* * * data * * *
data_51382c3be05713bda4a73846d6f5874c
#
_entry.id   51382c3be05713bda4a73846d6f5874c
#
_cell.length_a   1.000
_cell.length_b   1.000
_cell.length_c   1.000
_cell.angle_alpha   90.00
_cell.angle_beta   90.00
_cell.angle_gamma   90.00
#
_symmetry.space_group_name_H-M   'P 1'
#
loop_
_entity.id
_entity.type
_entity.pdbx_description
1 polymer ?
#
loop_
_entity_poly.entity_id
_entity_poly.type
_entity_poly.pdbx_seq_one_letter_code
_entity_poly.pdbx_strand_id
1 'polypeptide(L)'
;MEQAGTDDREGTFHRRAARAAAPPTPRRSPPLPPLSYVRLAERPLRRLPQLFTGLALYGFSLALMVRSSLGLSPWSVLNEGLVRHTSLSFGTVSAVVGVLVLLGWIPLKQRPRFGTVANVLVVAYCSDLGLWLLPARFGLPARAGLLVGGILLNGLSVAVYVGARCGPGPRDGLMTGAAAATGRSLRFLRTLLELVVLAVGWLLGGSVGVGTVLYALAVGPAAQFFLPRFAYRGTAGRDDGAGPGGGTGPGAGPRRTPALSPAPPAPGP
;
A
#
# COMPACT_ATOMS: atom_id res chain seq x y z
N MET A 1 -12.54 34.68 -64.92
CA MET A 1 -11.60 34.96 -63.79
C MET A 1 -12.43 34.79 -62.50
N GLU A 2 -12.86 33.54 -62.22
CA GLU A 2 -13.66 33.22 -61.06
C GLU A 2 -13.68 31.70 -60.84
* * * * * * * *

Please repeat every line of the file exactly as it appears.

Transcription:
data_51382c3be05713bda4a73846d6f5874c
#
_entry.id   51382c3be05713bda4a73846d6f5874c
#
_cell.length_a   1.000
_cell.length_b   1.000
_cell.length_c   1.000
_cell.angle_alpha   90.00
_cell.angle_beta   90.00
_cell.angle_gamma   90.00
#
_symmetry.space_group_name_H-M   'P 1'
#
loop_
_entity.id
_entity.type
_entity.pdbx_description
1 polymer ?
#
loop_
_entity_poly.entity_id
_entity_poly.type
_entity_poly.pdbx_seq_one_letter_code
_entity_poly.pdbx_strand_id
1 'polypeptide(L)'
;MEQAGTDDREGTFHRRAARAAAPPTPRRSPPLPPLSYVRLAERPLRRLPQLFTGLALYGFSLALMVRSSLGLSPWSVLNEGLVRHTSLSFGTVSAVVGVLVLLGWIPLKQRPRFGTVANVLVVAYCSDLGLWLLPARFGLPARAGLLVGGILLNGLSVAVYVGARCGPGPRDGLMTGAAAATGRSLRFLRTLLELVVLAVGWLLGGSVGVGTVLYALAVGPAAQFFLPRFAYRGTAGRDDGAGPGGGTGPGAGPRRTPALSPAPPAPGP
;
A
#
# COMPACT_ATOMS: atom_id res chain seq x y z
N MET A 1 -12.54 34.68 -64.92
CA MET A 1 -11.60 34.96 -63.79
C MET A 1 -12.43 34.79 -62.50
N GLU A 2 -12.86 33.54 -62.22
CA GLU A 2 -13.66 33.22 -61.06
C GLU A 2 -13.68 31.70 -60.84